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       Volume I - January 18, 2008

Are YOU Prepared?
by Alice Osborne


January is a great time to get organized for the rest of the year, and dealing with the idea of the unexpected is always a smart component of any organization plan. After a major disaster the usual services we take for granted, such as running water, refrigeration, and telephones, may be unavailable.

Experts recommend that you should be prepared to be self-sufficient for at least 3 days. Store your household disaster kit in an easily accessible location. Put contents in a large, watertight container (e.g. a large plastic garbage can with a lid and wheels) that you can move easily.

Your basic emergency kit should include:

  • Water one gallon per person per day
  • Food ready to eat or requiring minimal water
  • Manual can opener and other cooking supplies
  • Plates, utensils and other feeding supplies
  • First Aid kit & instructions
  • A copy of important documents & phone numbers
  • Warm clothes and rain gear for each family member
  • Heavy work gloves
  • Disposable camera
  • Unscented liquid household bleach and an eyedropper for water purification
  • Personal hygiene items including toilet paper, feminine supplies, hand sanitizer and soap
  • Plastic sheeting, duct tape and utility knife for covering broken windows
  • Tools such as a crowbar, hammer & nails, staple gun, adjustable wrench and bungee cords
  • Blanket or sleeping bag
  • Large heavy duty plastic bags and a plastic bucket for waste and sanitation
  • Any special-needs items for children, seniors or people with disabilities. Dont forget water and supplies for your pets.

    A component of your disaster kit is your GO-Bag. Put the following items together in a backpack or another easy to carry container in case you must evacuate quickly. Prepare one GO-Bag for each family member and make sure each has an I.D. tag. You may not be at home when an emergency strikes so keep some additional supplies in your car and at work, considering what you would need for your immediate safety.

  • Flashlight
  • Radio battery operated
  • Batteries
  • Whistle
  • Dust mask
  • Pocket knife
  • Emergency cash in small denominations and quarters for phone calls
  • Sturdy shoes, a change of clothes, and a warm hat
  • Local map
  • Water and food for at least 6 meals (canned sausages, granola bars, trail mix, etc.)
  • Permanent marker, paper and tape
  • Photos of family members and pets for re-identification purposes
  • List of emergency point-of -contact phone numbers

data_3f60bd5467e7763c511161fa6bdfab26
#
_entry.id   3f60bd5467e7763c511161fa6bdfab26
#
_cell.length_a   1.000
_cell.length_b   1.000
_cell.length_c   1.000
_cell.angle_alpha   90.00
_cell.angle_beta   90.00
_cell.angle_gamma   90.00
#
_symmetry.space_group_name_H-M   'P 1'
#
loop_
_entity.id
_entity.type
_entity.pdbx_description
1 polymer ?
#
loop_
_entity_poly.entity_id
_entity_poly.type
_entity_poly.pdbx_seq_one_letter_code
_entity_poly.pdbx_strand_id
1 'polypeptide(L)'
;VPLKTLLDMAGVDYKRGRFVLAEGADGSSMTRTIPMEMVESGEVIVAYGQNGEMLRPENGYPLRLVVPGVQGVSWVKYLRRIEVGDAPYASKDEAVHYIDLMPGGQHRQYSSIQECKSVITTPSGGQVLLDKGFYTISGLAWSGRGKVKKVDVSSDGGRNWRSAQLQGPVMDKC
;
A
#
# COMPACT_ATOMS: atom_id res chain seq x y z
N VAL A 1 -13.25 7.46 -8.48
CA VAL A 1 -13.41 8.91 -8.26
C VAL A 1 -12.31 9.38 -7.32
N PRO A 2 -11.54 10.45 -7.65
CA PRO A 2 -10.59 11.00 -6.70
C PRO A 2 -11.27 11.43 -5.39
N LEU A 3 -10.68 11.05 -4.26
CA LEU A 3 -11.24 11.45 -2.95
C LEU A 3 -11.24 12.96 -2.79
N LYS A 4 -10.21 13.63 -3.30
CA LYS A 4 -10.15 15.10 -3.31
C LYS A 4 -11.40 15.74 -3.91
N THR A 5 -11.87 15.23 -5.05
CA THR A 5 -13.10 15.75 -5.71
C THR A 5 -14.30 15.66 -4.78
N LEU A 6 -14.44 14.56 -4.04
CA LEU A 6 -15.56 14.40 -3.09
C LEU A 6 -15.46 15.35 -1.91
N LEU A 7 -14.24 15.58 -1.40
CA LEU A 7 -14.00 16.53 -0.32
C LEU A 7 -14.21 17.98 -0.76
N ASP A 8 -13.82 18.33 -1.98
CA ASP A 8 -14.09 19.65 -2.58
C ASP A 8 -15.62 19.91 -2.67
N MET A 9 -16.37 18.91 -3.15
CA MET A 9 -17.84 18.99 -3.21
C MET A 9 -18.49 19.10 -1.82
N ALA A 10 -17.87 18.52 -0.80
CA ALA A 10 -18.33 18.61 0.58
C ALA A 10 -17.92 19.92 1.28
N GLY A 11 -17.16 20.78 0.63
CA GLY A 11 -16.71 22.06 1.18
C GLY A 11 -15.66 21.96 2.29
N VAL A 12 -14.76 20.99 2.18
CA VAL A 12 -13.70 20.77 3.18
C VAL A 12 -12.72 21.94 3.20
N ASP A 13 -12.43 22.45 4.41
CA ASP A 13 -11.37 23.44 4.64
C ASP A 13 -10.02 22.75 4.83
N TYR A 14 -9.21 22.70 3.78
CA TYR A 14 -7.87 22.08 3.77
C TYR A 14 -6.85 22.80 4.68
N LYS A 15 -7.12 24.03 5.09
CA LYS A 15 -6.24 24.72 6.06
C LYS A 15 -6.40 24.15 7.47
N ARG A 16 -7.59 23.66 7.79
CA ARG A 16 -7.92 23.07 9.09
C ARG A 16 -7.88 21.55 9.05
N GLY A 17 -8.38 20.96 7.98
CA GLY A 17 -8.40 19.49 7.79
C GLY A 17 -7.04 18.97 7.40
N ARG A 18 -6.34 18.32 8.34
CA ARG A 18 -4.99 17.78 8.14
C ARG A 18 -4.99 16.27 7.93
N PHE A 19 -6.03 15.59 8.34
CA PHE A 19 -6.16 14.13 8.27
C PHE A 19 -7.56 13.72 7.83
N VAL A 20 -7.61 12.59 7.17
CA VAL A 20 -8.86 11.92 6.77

• List of allergies to any drug (especially antibiotics) or food
  • Copy of health insurance and identification cards
  • Extra prescription eye glasses, hearing aid or other vital personal items
  • Prescription medications and first aid supplies
  • Toothbrush and toothpaste
  • Toilet paper and feminine hygiene products (if applicable)
  • Small package sanitary wipes
  • Extra keys to your house and vehicle
  • Travel games, deck of cards; book to read
  • Lightweight sleeping bag attached to bottom of backpack
  • One or two mylar solar blankets
  • Hand and toe warmers
  • Any special-needs items for children, seniors or people with disabilities. Dont forget to make a GO-Bag for your pets.

    A good thing to have in the freezer are some extra granola bars that you can grab and go. Heres a recipe for a good, yet inexpensive one that we found in Mother Earth News:

    Granola Bars

    3 cups rolled oats (old-fashioned or instant)
    1 cup shredded coconut (optional)
    1/2 cup raw sunflower seeds
    1/4 cup sesame seeds
    1/2 cup chopped walnuts
    4 tablespoons butter or margarine
    1/4 cup dark brown sugar
    1/2 cup honey
    1 cup raisins
    2 teaspoons vanilla extract

    While your oven is preheating to 300F, spread the oats, coconut, sunflower seeds, sesame seeds, and walnuts evenly on a 9" x 12" baking sheet. Bake these dry ingredients for 20 minutes, stirring them occasionally.

    Meanwhile, heat the butter (or margarine), brown sugar and honey in a small saucepan, allowing the brew to simmer until the oat mixture is ready to come out of the oven. As soon as the oat mixture is out, add the raisins, stirring them into the other ingredients. Now remove the honey from the heat and stir in the vanilla extract, then pour the hot liquid over the oat mixture and stir until all the dry ingredients are coated.

    Next, press the granola firmly into the bottom of a greased 8" x 8" pan and place it in the still-warm oven to bake (at the same 300F as before) for 20 minutes. (An 8" x 8" pan makes bars about an inch thick; if you want thinner bars, use a slightly larger pan.) When you remove the granola from the oven, allow it to cool only slightly before cutting it into squares, but wait until it's completely cool before removing the bars from the pan.
            
      Download this recipe.




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